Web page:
Any of the alternative forms of a gene that may occur at a given locus on a chromosome.
Involving or reproducing by reproductive processes (as cell division, spore formation, fission or budding) that do not involve the union of germ cells or egg and sperm.
Relating to the partitioning and cycling of chemical elements and compounds between the living and nonliving parts of an ecosystem.
The amount of living matter.
Biological science when applied especially in genetic engineering and recombinant DNA technology.
The formation of two daughter cells from one parent cell, mitosis.
Metabolic processes which break down nutrients into usable energy.
Synthesis of organic compounds (as in living cells) by energy derived from chemical reactions.
A threadlike structure of nucleic acids and protein found in the nucleus of most living cells, carrying genetic information in the form of genes.
The sum of the processes whereby apparently indifferent cells, tissues and structures attain their adult form and function.
The interactions and relationships between organisms and their environment.
A category of population dispersal covering one-way movement out of the population area.
An organism composed of one or more cells containing visibly evident nuclei and organelles.
Changes in the genetic composition of a population through successive generations.
An enzymatically controlled anaerobic breakdown of an energy-rich compound.
Long hair-like extensions from the cell surface whose movement is used for locomotion.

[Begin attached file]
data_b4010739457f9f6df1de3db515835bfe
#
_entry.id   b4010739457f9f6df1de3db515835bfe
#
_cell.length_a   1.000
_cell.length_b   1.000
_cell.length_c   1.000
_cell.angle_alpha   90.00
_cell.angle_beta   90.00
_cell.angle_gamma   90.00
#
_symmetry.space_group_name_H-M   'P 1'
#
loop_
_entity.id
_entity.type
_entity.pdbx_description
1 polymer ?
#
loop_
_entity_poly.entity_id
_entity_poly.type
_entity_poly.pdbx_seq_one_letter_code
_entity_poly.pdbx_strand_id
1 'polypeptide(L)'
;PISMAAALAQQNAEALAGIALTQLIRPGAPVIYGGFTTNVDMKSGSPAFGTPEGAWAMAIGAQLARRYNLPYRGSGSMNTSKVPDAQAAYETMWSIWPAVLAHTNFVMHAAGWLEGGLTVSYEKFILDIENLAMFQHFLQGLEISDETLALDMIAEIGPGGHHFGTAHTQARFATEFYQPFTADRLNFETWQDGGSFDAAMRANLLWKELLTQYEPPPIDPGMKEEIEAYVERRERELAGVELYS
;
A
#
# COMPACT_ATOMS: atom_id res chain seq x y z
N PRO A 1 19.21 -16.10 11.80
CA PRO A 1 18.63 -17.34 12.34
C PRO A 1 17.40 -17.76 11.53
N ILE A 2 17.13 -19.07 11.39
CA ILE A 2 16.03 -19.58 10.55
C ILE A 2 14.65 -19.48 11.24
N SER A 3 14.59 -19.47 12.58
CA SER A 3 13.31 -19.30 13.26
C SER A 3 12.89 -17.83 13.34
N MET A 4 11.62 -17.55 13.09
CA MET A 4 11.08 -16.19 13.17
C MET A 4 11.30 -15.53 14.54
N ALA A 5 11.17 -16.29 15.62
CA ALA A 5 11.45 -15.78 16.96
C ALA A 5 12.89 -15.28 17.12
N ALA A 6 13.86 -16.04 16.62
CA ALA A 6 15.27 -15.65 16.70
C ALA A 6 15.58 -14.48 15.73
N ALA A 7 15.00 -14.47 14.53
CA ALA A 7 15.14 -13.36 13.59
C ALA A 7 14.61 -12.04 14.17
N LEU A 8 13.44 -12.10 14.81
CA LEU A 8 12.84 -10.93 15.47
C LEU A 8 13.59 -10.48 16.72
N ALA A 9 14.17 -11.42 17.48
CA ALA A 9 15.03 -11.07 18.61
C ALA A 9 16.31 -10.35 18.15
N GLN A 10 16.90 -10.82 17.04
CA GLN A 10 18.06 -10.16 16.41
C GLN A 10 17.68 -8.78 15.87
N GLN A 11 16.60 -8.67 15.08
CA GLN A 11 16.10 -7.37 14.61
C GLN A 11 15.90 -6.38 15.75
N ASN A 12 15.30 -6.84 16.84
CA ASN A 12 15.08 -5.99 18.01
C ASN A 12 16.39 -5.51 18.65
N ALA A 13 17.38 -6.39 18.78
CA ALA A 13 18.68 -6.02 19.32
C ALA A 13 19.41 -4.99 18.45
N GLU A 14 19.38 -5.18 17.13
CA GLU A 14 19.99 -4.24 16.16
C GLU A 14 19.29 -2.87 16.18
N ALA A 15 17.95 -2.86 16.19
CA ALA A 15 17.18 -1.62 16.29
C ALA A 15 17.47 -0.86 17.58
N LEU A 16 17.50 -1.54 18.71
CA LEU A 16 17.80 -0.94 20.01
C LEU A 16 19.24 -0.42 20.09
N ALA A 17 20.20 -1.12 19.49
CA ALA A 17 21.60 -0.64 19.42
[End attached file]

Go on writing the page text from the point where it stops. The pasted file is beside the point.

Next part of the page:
A functional hereditary unit located at a particular point on a chromosome that controls or acts in the transmission of hereditary characteristics.
The process by which gene frequencies are changed.
A state of equilibrium between different but interrelated functions or elements, as in an organism or group.
Cell structure responsible for cellular respiration.
An organism living in, with or on another organism in which a parasite obtains benefits from a host that it usually injures.
The chemical process by which chlorophyll-containing plants use light to convert carbon dioxide and water into carbohydrates, releasing oxygen as a byproduct.
The biological science of essential and characteristic life processes, activities and functions.
A cellular organism (such as a bacterium or a blue-green alga) that does not have a distinct nucleus.
The physical and chemical processes by which an organism supplies its cells and tissues with the oxygen needed for metabolism and relieves them of the carbon dioxide formed in energy-producing reactions.
The separation of two alleles in a heterozygote when gametes are formed.